Siblings' postcard at Emita

An embroidered postcard sent by Private Will Maynard to his sister Mabel, two weeks before he left England for active service in France. [Furneaux Historical Research Association Inc.]

Furneaux Museum
8 Fowlers Road
Emita Tas. 7255

The Furneaux Group is a cluster of 78 small islands off the north-east coast of Tasmania, at the eastern end of Bass Strait. It is claimed that these communities had the highest per capita enlistments in Tasmania and the highest enlistment of Indigenous Australians in World War I. Some 30 men of Indigenous heritage enlisted from Cape Barren and Flinders Island, and the majority came from the Brown, Mansell and Maynard families.

In the collection of the Furneaux Museum is what may have been the last correspondence from a local Indigenous man, Private Will Maynard. The embroidered silk postcard he sent to his sister May most likely arrived on the island after his death.

Seven young men of the extended Maynard family enlisted, three of whom lost their lives. They were descended from a man of European origins, Richard Maynard, and an Aboriginal woman from Pipers River, Tasmania, named Wyerlooberer (alias Pecocally alias Margaret). Margaret is claimed to have been the daughter of Manalargenna, chief of the Ben Lomond tribe.

Private Edward David Lewis Maynard, 15th Battalion, was killed at Lone Pine, Gallipoli, on 8 August 1915.

Frank Maynard, son of John Maynard and Eva Chappell Stafford, enlisted in the 26th Battalion in May 1915 and arrived at Gallipoli on 12 September. The unit actively defended frontline positions such as Courtney's Post, Steele's Post and Russell's Top, and withdrew from the peninsula 3 months later on 12 December. In March 1916 the 26th Battalion proceeded to France and fought its first major battle around Pozières between 28 July and 7 August. Frank was killed on 30 August and was buried in Sunken Road Cemetery, Contalmaison.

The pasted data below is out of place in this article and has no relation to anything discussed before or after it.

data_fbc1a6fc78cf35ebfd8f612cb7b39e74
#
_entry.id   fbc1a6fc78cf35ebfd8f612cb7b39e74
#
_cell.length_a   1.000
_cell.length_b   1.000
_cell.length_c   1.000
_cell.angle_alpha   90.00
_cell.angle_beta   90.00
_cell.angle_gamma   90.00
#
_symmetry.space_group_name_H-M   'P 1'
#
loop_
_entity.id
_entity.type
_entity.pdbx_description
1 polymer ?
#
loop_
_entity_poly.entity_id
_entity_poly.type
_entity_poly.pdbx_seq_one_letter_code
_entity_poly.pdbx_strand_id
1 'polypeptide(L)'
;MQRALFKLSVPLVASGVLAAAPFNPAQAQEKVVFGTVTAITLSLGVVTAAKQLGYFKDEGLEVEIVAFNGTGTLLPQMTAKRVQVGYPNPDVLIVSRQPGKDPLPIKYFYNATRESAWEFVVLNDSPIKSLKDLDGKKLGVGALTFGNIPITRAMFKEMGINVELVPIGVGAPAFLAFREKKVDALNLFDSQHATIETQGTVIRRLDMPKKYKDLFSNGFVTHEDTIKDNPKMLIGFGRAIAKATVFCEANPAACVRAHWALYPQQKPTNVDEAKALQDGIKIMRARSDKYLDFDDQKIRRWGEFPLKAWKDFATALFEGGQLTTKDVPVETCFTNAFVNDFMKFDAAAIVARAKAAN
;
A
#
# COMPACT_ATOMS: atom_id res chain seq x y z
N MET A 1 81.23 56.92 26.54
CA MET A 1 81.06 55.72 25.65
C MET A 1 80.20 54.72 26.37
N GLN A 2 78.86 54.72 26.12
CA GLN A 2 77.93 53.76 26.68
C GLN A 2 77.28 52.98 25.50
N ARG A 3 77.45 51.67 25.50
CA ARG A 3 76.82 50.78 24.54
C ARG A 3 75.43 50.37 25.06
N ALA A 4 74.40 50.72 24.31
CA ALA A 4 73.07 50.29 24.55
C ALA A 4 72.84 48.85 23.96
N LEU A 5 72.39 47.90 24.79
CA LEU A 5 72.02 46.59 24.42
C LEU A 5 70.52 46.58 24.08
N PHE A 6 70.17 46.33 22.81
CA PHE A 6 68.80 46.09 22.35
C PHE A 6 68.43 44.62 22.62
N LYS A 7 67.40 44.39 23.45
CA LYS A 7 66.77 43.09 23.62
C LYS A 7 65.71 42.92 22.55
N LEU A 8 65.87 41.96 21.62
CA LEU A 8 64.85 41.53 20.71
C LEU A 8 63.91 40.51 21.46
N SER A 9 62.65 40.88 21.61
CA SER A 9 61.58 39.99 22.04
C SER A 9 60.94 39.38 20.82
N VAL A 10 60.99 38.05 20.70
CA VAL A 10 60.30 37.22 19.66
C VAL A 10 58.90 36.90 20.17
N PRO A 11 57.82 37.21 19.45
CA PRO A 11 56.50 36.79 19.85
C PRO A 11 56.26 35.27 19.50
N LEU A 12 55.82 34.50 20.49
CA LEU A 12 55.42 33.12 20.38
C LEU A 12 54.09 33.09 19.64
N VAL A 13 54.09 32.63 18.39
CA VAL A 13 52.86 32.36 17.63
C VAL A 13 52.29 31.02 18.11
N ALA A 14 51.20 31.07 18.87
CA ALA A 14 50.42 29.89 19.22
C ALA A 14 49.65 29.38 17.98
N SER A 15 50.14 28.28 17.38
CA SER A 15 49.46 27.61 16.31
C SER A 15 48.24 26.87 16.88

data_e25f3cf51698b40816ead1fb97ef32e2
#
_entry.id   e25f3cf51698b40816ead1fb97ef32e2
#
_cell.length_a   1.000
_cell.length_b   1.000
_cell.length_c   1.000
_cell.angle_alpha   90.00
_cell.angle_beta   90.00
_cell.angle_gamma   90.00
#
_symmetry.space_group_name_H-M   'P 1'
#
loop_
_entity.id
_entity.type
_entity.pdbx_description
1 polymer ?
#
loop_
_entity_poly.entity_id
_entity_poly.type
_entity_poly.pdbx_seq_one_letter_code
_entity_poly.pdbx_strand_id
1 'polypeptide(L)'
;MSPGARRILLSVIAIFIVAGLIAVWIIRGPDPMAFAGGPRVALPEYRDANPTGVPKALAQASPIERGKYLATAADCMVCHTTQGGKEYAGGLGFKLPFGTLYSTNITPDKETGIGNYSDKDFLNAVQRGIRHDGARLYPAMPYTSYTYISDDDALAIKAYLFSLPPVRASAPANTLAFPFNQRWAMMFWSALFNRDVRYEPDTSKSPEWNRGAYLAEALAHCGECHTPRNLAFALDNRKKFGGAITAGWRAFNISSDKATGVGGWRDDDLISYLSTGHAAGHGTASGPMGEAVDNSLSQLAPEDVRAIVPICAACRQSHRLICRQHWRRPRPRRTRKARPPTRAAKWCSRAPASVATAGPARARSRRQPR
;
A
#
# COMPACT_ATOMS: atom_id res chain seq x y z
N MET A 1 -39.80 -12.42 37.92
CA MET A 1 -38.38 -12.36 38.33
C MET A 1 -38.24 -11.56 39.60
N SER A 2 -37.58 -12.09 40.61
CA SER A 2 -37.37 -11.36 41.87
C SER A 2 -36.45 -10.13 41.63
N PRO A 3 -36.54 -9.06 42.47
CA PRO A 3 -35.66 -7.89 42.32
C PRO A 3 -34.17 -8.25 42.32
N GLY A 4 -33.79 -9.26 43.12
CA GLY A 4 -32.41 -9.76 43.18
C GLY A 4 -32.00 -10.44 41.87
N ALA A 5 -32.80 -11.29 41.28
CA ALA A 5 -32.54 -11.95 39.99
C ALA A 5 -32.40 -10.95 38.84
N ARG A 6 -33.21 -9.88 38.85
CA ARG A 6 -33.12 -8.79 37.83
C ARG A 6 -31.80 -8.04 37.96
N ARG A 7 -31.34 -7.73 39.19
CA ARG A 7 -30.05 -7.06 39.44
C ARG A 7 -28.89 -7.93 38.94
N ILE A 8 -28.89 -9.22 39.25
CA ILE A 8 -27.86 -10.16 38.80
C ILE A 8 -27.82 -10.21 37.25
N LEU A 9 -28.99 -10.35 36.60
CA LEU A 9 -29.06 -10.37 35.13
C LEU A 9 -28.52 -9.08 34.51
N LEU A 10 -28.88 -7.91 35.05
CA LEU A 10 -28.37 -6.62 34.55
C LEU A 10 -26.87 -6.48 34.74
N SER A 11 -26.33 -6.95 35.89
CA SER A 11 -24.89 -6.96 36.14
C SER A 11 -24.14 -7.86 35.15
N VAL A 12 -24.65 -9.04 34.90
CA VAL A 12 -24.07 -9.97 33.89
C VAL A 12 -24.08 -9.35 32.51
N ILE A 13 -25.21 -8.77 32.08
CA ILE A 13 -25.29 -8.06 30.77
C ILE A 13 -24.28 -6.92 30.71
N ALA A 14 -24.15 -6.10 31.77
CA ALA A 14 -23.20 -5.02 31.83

Frank's younger brother William Samuel Maynard had enlisted 2 months earlier and was already at sea when Frank died. After a period of training in England, Will joined the 12th Battalion in France on 18 March 1917. Sometime between 6 and 10 April he was killed in action at Boursies, near Cambrai, one of 256 casualties his unit incurred. His remains were never found and he is commemorated on the Australian National Memorial at Villers-Bretonneux, France.

Their widowed mother Eva's lengthy and moving correspondence to finalise their affairs with Base Records in Melbourne can be followed in their service records.

References

  • Service Records for Private Frank Maynard, No. 1153, 12th Battalion, NAA: B2455, MAYNARD FRANK.
  • Service Records for Private William Samuel Maynard, No. 6311, 26th Battalion, NAA: B2455, MAYNARD WILLIAM SAMUEL.
  • Service Records for Private Edward David Lewis Maynard, No. 6311, 15th Battalion, NAA: B2455, MAYNARD EDWARD LEWIS.
  • 'Aboriginal and Torres Strait Islander Soldiers of the First World War', Kurbingui Star. http://50years.aiatsis.gov.au/sites/default/files/docs/family%20history/kurbingui_nomroll.pdf
  • Indigenous Australian servicemen, Australian War Memorial. https://www.awm.gov.au/articles/encyclopedia/indigenous
  • 'A Case Study of Indigenous Brothers in Arms during the First World War', Captain Timothy C Winegard, Australian Army Journal, Vol VI, No 1. http://www.army.gov.au/Our-future/Publications/Australian-Army-Journal/Past-editions/~/media/Files/Our%20future/LWSC%20Publications/AAJ/2009Autumn/13-ACaseStudyOfIndigenousB.pdf

Last updated: 27 October 2020

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